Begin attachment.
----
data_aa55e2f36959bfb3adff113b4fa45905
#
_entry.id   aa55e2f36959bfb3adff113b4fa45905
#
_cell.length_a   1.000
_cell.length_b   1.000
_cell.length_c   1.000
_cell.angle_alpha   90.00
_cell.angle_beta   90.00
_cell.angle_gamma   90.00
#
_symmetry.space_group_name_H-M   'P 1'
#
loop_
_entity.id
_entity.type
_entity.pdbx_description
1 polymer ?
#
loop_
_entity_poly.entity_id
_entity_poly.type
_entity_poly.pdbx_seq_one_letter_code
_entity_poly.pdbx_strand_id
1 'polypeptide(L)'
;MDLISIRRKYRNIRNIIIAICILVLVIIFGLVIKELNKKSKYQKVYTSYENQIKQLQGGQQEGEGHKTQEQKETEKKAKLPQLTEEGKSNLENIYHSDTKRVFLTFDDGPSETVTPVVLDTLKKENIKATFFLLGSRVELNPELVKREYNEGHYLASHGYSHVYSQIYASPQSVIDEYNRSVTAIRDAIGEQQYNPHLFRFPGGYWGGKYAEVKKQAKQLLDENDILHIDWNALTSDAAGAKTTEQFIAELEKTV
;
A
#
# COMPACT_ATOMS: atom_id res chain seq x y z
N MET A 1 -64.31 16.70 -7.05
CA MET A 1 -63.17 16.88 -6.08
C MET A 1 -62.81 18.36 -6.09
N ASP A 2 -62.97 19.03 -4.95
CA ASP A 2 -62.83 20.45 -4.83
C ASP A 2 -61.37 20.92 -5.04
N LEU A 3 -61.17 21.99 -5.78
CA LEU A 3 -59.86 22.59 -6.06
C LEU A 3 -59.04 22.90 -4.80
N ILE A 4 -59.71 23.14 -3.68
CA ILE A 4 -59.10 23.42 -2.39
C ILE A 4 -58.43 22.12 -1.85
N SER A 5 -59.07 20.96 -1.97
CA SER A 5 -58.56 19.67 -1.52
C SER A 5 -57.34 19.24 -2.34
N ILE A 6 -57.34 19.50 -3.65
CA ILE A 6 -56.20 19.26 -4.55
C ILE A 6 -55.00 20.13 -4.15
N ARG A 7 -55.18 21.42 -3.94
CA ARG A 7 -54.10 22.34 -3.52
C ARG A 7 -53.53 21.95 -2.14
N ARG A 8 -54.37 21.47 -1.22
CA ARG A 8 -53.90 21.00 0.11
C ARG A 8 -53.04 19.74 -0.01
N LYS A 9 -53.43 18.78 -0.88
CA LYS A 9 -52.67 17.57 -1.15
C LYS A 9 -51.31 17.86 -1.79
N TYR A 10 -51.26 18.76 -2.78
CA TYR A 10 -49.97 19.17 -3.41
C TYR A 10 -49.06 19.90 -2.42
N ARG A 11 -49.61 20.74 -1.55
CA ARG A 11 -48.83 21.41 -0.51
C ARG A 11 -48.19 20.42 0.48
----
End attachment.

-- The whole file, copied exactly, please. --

data_aa55e2f36959bfb3adff113b4fa45905
#
_entry.id   aa55e2f36959bfb3adff113b4fa45905
#
_cell.length_a   1.000
_cell.length_b   1.000
_cell.length_c   1.000
_cell.angle_alpha   90.00
_cell.angle_beta   90.00
_cell.angle_gamma   90.00
#
_symmetry.space_group_name_H-M   'P 1'
#
loop_
_entity.id
_entity.type
_entity.pdbx_description
1 polymer ?
#
loop_
_entity_poly.entity_id
_entity_poly.type
_entity_poly.pdbx_seq_one_letter_code
_entity_poly.pdbx_strand_id
1 'polypeptide(L)'
;MDLISIRRKYRNIRNIIIAICILVLVIIFGLVIKELNKKSKYQKVYTSYENQIKQLQGGQQEGEGHKTQEQKETEKKAKLPQLTEEGKSNLENIYHSDTKRVFLTFDDGPSETVTPVVLDTLKKENIKATFFLLGSRVELNPELVKREYNEGHYLASHGYSHVYSQIYASPQSVIDEYNRSVTAIRDAIGEQQYNPHLFRFPGGYWGGKYAEVKKQAKQLLDENDILHIDWNALTSDAAGAKTTEQFIAELEKTV
;
A
#
# COMPACT_ATOMS: atom_id res chain seq x y z
N MET A 1 -64.31 16.70 -7.05
CA MET A 1 -63.17 16.88 -6.08
C MET A 1 -62.81 18.36 -6.09
N ASP A 2 -62.97 19.03 -4.95
CA ASP A 2 -62.83 20.45 -4.83
C ASP A 2 -61.37 20.92 -5.04
N LEU A 3 -61.17 21.99 -5.78
CA LEU A 3 -59.86 22.59 -6.06
C LEU A 3 -59.04 22.90 -4.80
N ILE A 4 -59.71 23.14 -3.68
CA ILE A 4 -59.10 23.42 -2.39
C ILE A 4 -58.43 22.12 -1.85
N SER A 5 -59.07 20.96 -1.97
CA SER A 5 -58.56 19.67 -1.52
C SER A 5 -57.34 19.24 -2.34
N ILE A 6 -57.34 19.50 -3.65
CA ILE A 6 -56.20 19.26 -4.55
C ILE A 6 -55.00 20.13 -4.15
N ARG A 7 -55.18 21.42 -3.94
CA ARG A 7 -54.10 22.34 -3.52
C ARG A 7 -53.53 21.95 -2.14
N ARG A 8 -54.37 21.47 -1.22
CA ARG A 8 -53.90 21.00 0.11
C ARG A 8 -53.04 19.74 -0.01
N LYS A 9 -53.43 18.78 -0.88
CA LYS A 9 -52.67 17.57 -1.15
C LYS A 9 -51.31 17.86 -1.79
N TYR A 10 -51.26 18.76 -2.78
CA TYR A 10 -49.97 19.17 -3.41
C TYR A 10 -49.06 19.90 -2.42
N ARG A 11 -49.61 20.74 -1.55
CA ARG A 11 -48.83 21.41 -0.51
C ARG A 11 -48.19 20.42 0.48